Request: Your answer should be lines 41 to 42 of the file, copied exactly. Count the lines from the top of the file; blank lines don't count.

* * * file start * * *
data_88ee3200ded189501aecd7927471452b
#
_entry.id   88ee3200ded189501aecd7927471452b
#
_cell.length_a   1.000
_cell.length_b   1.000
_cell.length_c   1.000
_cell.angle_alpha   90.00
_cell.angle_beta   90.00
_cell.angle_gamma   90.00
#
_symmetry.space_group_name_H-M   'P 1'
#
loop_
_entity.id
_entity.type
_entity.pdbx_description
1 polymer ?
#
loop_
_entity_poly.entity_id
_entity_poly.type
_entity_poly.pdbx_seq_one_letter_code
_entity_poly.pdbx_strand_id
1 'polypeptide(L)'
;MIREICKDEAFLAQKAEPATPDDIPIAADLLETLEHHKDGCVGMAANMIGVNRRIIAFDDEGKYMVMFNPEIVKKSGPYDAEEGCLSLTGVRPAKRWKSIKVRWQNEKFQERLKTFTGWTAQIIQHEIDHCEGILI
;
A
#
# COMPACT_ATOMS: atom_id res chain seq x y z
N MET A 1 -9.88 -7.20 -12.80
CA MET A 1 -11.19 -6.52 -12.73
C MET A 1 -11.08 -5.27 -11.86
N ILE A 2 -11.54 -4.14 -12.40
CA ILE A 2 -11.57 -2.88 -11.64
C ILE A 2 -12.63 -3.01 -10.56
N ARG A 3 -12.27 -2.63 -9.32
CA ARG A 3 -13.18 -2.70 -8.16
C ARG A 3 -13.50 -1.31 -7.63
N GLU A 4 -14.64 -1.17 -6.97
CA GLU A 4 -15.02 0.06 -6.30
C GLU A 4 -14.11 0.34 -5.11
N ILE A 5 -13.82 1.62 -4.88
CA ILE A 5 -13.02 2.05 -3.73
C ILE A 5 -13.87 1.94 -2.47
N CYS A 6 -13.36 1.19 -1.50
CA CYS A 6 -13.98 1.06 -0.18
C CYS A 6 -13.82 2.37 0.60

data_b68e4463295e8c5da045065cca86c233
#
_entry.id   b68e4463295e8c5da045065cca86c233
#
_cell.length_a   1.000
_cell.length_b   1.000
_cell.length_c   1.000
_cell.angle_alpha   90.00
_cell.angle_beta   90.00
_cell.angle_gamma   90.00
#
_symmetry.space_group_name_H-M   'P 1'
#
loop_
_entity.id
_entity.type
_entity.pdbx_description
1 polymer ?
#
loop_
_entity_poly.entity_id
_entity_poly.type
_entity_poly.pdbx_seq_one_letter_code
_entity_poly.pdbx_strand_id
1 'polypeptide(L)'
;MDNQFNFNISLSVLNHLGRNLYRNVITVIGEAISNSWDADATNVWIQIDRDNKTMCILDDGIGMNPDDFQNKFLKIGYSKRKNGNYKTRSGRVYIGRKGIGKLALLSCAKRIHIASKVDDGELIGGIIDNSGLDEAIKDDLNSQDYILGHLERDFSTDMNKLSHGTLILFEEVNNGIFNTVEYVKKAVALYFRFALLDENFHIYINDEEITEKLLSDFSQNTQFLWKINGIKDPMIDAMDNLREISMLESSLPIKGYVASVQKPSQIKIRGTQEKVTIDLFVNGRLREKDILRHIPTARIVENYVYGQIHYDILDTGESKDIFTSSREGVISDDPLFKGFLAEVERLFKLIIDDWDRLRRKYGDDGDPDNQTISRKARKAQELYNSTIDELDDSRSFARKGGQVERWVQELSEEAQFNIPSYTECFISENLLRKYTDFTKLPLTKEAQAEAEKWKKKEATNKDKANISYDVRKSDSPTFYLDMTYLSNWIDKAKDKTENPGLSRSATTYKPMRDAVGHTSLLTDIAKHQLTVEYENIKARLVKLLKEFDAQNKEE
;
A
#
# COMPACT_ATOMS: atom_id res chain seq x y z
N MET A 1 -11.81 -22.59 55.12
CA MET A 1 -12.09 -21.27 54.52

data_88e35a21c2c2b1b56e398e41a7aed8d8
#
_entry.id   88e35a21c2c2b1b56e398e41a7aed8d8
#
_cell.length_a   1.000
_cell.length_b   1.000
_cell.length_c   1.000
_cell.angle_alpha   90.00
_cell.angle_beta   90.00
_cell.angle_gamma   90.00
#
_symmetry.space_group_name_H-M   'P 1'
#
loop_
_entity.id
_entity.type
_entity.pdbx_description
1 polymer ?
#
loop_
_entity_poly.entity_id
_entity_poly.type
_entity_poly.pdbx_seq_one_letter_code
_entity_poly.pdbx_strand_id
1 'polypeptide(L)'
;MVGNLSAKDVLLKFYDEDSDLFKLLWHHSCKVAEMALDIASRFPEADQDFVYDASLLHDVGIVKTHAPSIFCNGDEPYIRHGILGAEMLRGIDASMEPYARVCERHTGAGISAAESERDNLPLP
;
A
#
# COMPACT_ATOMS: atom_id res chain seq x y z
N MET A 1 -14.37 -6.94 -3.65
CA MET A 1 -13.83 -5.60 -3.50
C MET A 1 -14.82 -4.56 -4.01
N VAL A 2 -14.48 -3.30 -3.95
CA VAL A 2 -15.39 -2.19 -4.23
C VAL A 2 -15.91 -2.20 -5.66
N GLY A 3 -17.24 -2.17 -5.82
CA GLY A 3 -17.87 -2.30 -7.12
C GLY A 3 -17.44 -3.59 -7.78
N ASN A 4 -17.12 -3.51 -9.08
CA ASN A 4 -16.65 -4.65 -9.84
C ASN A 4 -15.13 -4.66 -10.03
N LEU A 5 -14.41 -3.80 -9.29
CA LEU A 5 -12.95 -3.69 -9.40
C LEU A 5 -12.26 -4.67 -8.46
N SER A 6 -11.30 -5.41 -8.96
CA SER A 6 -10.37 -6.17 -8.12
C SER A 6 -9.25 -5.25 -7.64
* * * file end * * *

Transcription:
CA GLU A 4 -15.02 0.06 -6.30
C GLU A 4 -14.11 0.34 -5.11